Taipei mayor issues warning after crowd besieged precinct

04/12/2014 11:07 AM
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Taipei Mayor Hau Lung-bin (center) and Zhongzheng First Police Precinct chief Fang Yang-ning (right).
Taipei Mayor Hau Lung-bin (center) and Zhongzheng First Police Precinct chief Fang Yang-ning (right).

Taipei, April 12 (CNA) Taipei Mayor Hau Lung-bin went to the headquarters of a police precinct Saturday to express support for its chief who became a target of hundreds of angry protesters, warning the city will not tolerate attacks on government offices.

Calling a gathering late Friday in front of the Zhongzheng First Police Precinct "illegal," Hau said both the tolerance of the city's residents and the endurance of the police have reached a "critical point" following a 24-day student-led protest over a trade-in-services agreement with China.

Hau went to the main station of the police precinct after its chief Fang Yang-ning apologized and announced his resignation in front of up to 1,000 protesters who were angry over his handling of a crowd dispersal at the Legislative Yuan early Friday.

The mayor praised the self-restraint of the police force late Friday and also defended the early morning dispersal. "There was nothing inappropriate about the police action," he said.

Hau also said that he would not accept Fang's resignation unless the police chief is found to have broken the law.

Apparently mobilized through social networking sites, the crowd gathered in front of the precinct headquarters near the Taipei main station and demanded Fang's resignation in a direct challenge to police authority which is rarely seen even by Taiwan's standards.

On the other hand, over a hundred thousand people have expressed their support for Fang and the police in general.

A Facebook page set up in that purpose after the protest in front of the police station began collected more than 110,000 "likes" as of 10:30 a.m. Saturday.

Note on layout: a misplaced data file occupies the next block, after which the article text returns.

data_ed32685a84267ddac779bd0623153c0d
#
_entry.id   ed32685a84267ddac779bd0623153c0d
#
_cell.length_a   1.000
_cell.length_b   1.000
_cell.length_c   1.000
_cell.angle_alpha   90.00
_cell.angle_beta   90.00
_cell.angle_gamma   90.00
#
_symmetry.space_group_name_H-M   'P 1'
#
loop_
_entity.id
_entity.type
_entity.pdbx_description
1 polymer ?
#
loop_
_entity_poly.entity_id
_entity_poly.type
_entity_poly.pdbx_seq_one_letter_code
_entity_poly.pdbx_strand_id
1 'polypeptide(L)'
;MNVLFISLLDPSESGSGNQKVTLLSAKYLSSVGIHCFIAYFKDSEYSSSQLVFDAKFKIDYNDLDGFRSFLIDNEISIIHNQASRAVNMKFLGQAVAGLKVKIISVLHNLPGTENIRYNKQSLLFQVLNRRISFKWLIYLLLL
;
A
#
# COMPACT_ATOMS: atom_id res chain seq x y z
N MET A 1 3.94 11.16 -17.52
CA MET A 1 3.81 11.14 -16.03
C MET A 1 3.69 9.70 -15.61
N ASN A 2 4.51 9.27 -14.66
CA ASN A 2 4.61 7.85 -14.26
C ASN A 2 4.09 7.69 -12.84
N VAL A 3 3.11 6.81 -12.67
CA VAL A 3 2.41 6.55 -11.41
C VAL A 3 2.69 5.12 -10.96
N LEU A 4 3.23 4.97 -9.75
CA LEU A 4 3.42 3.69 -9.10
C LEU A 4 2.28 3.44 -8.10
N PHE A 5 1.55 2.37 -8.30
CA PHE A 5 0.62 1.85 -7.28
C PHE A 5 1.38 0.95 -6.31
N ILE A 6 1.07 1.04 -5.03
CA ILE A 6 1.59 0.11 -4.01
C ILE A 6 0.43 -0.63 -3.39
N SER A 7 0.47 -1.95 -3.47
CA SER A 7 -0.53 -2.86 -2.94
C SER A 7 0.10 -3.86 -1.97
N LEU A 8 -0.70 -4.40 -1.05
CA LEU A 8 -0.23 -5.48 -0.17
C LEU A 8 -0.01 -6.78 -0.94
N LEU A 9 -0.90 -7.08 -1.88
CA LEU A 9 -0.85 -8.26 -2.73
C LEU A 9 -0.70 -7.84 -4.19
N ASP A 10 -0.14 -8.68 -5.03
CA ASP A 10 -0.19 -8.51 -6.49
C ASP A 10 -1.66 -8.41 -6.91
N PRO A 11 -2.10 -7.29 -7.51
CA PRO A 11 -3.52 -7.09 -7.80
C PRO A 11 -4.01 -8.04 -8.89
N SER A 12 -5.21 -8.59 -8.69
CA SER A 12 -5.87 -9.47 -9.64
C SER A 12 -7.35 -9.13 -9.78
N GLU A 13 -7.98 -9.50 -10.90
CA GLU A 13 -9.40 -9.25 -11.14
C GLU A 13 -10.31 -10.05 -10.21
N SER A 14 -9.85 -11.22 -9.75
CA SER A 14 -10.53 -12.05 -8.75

Fang was in charge of the operation at the Legislative Yuan Friday morning, which demonstrators alleged broke his promise that there would be no forceful dispersion.

The demonstrators were also angry that Fang reportedly rejected an application by a pro-independence group to continue its sit-in outside the Legislative Yuan.

Supporters of the Alliance of Referendum for Taiwan have held a continuous sit-in since February 2009 but were removed Friday morning along with the remnants of the student-led protest movement that had crippled the nation's parliament for more than three weeks.

[The green tent on the right is where supporters of the Alliance of Referendum hold their sit-in on Taipei's Jinan Road (map of the location at the end of this article). CNA photo April 12, 2014]

Tsai Ting-kuei, head of the alliance and a former university professor, was hospitalized after throwing himself in front of an oncoming bus as the police were dispersing the crowd.

Fang became a target of anger among protesters on March 23, when he played a part in organizing the police action to remove students who broke into the Executive Yuan compound.

The protest movement against the service trade pact with China had crippled the nation's parliament for over three weeks.

(By Jay Chen)


Related stories:●April 11: Protesters demonstrate outside police precinct in Taipei●April 11: Police disperse holdouts as legislature gets back to business●March 24: Executive Yuan protesters dispersed with water cannons

(Click here for a timeline of major developments since the Legislature occupation started March 18.)

Location of the Alliance of Referendum sit-in:

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